"I regret that what began as a friendship came to include this conduct." -- President Clinton, Aug. 17, 1998
Such is Bill Clinton's fecundity as a liar, there still are darkly illuminating lies that are just now being scrutinized for the first time, even by people who have been attentive to this scandal. Consider the lie printed above.
Like Poe's purloined letter, Clinton's lie has been in plain view. For five months. And it was neither a slip of the tongue nor a flustered response to an unexpected question. It was a carefully written part of a crafty script, coldly calculated and finely calibrated. It was in the written statement he read to the grand jury when he was asked the first question about his relationship with Monica Lewinsky.
But this relationship that supposedly began as a friendship actually became something else very quickly. The "conduct" that included oral sex (and e-mail describing the effect of chewing Altoids before performing oral sex) began the very day in 1995 that Clinton first met Lewinsky. As Rep. James Rogan told the Senate, within hours after Clinton met and spoke with Lewinsky for the first time, "he invited her back to the Oval Office to perform sex acts on him." Lewinsky has testified that even a month later, a month into both the "friendship" and "this conduct," she was still doubtful that Clinton even knew her name.
In the days before Clinton's Aug. 17 grand jury appearance, various Republicans and Democrats pleaded with him not to lie. By then the spectacle of national leaders begging the chief executive not to intentionally commit additional crimes was no longer spectacular. The scandal implicit in such begging had become banal. Such is the moral chaos Clinton has sown.
The lie quoted above, which Clinton read to the grand jury, should be kept in mind as Clinton's lawyers argue to the Senate that even his cumulative lies do not constitute an impeachable offense. The Senate will weigh Clinton's comportment against the Harkin Standard, which Iowa's Democratic Sen. Tom Harkin clarified -- perhaps improvidently, from his and Clinton's point of view. Consider the path the Senate took to that Standard:
Two things are infinite. God's mercy, of course, but also the Senate's vanity. The House did its duty, as it saw it, by impeaching the president, thereby forcing the Senate promptly to do a minimal duty: to agree on rules for a trial. So the Senate produced a "bipartisan" agreement, in which each side got exactly what it wanted. This was not amazing, considering that both sides wanted the same thing: praise.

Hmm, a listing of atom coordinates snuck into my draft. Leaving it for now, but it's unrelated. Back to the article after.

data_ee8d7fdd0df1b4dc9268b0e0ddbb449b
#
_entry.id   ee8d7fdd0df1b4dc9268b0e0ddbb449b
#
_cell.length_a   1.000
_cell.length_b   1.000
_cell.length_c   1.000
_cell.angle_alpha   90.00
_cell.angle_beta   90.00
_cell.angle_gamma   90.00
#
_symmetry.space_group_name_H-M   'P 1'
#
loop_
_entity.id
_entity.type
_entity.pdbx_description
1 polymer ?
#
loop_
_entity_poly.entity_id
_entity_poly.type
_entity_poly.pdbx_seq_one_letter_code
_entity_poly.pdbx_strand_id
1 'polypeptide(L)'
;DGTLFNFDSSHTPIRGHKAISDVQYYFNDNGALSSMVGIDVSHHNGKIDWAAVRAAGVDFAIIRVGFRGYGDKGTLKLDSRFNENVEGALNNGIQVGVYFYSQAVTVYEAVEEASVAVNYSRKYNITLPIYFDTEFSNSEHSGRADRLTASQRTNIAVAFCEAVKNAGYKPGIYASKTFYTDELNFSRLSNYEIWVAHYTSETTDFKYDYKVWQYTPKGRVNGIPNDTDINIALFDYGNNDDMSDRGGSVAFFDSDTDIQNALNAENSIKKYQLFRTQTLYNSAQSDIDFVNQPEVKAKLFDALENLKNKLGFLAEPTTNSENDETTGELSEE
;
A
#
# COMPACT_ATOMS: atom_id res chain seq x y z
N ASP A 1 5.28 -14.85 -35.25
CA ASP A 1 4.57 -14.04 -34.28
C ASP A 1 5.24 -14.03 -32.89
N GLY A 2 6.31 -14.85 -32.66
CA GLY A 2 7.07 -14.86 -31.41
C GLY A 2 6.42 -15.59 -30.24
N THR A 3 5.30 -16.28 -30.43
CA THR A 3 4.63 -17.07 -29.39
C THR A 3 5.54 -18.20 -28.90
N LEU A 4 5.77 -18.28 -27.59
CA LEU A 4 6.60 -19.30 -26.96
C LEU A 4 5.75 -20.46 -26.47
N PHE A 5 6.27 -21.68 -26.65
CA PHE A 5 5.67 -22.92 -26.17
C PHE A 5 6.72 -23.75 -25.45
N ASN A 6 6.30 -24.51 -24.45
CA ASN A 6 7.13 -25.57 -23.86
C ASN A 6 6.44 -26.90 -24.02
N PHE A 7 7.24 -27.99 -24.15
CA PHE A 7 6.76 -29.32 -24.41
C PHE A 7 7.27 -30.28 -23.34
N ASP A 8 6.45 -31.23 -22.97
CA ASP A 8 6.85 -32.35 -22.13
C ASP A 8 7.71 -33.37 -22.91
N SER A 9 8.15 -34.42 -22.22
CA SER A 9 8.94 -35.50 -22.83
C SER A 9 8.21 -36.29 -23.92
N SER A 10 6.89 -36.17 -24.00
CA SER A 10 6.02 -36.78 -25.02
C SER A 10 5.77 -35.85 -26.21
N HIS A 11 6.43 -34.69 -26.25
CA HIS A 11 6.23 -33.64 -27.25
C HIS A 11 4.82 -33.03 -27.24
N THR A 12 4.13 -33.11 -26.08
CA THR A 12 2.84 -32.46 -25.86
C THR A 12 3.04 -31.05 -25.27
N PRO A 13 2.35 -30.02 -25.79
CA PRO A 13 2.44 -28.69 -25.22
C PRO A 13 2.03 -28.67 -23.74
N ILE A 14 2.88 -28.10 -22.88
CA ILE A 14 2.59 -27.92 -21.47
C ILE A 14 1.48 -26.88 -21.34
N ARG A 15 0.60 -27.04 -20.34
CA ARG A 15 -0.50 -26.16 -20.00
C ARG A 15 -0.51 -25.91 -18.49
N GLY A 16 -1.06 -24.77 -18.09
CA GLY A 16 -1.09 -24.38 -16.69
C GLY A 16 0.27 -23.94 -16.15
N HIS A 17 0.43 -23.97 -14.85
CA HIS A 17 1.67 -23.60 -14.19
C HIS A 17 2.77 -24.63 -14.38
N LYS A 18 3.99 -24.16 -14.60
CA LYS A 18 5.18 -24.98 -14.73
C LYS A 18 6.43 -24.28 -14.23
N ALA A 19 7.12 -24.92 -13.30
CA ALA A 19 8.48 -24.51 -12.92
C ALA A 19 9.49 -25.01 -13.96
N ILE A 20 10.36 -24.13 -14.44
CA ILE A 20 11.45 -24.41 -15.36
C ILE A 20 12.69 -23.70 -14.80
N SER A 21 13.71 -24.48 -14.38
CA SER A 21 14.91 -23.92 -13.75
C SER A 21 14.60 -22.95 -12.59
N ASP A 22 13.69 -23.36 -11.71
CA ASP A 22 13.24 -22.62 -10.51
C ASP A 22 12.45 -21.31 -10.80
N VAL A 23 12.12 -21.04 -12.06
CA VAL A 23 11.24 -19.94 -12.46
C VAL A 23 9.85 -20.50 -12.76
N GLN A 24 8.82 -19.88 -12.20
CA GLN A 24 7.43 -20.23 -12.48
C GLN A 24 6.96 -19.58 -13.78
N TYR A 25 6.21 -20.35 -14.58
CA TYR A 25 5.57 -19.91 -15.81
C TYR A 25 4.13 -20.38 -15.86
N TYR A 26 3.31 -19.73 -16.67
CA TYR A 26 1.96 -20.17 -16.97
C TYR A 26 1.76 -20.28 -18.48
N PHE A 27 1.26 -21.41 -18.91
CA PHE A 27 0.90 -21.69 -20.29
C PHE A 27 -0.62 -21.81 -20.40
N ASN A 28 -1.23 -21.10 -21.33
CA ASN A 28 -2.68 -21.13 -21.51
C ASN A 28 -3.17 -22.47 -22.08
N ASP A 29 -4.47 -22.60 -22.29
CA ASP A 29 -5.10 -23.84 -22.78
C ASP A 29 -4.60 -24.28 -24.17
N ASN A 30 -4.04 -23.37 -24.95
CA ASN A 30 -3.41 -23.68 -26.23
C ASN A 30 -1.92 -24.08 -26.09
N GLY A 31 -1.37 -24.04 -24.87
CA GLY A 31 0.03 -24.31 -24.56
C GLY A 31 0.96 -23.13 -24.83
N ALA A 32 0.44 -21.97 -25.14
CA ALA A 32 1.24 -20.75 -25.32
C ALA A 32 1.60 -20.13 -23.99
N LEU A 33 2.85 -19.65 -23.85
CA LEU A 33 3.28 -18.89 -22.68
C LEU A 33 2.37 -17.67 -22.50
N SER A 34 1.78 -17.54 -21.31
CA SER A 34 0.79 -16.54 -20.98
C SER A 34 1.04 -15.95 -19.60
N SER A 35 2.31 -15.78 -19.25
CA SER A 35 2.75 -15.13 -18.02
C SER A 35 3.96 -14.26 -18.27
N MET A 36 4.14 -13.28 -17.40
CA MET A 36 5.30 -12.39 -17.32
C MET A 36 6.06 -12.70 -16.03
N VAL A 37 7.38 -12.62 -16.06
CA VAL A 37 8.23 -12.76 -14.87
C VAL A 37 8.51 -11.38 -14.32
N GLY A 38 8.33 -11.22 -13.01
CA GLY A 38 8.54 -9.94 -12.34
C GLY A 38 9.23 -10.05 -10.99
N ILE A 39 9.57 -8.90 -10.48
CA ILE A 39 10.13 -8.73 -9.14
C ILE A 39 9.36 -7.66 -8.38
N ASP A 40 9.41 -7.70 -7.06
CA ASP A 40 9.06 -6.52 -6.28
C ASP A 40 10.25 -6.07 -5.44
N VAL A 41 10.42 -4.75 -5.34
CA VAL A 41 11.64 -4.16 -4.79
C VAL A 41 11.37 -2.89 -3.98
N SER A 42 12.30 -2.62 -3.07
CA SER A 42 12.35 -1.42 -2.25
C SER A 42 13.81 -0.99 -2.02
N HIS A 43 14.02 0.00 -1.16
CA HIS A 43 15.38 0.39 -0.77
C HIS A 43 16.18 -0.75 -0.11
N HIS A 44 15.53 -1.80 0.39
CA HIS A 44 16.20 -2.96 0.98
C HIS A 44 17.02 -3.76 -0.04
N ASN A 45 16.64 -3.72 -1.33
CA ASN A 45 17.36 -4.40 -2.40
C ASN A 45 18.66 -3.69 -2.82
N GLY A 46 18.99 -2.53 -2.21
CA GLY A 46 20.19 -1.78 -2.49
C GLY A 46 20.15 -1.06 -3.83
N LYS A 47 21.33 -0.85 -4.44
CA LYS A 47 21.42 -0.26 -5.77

The senators decided to decide some other day about whether to have a trial with witnesses. Still, such is Washington's hunger for reasons to "feel good about itself," this exercise in kicking the can down the road was heralded as an act of statesmanship akin to Lend-Lease.
Then, after hearing two days of the House managers' presentations about the facts and the law, Harkin successfully asked Chief Justice Rehnquist to affirm the obvious: In impeachment trials, senators are more than mere jurors, and hence are not bound to consider only the facts and the law. Harkin's eagerness to emphasize this point may be taken as a measure of the queasiness the president's supporters feel about relying on the facts and the law.
Harkin, who calls the House's articles of impeachment a "pile of dung," is agreeably free of the Senate's undignified preening about its dignity. And, eschewing the mock solemnity of his Democratic colleagues, Harkin does not pretend that he is interested in anything -- say, facts or the law -- other than Clinton's survival. Furthermore, Harkin is right: the Senate must consider the public good.
Which means Harkin, and others like him, must explain why the public good is served by leaving in the highest elective office the man who craftily wrote and coldly read the statement, "I regret that what began as a friendship came to include this conduct." That senatorial task is actually much more difficult than Clinton's lawyers' mundane task of filling the air with dust about the facts and the law.
Washington Post Writers Group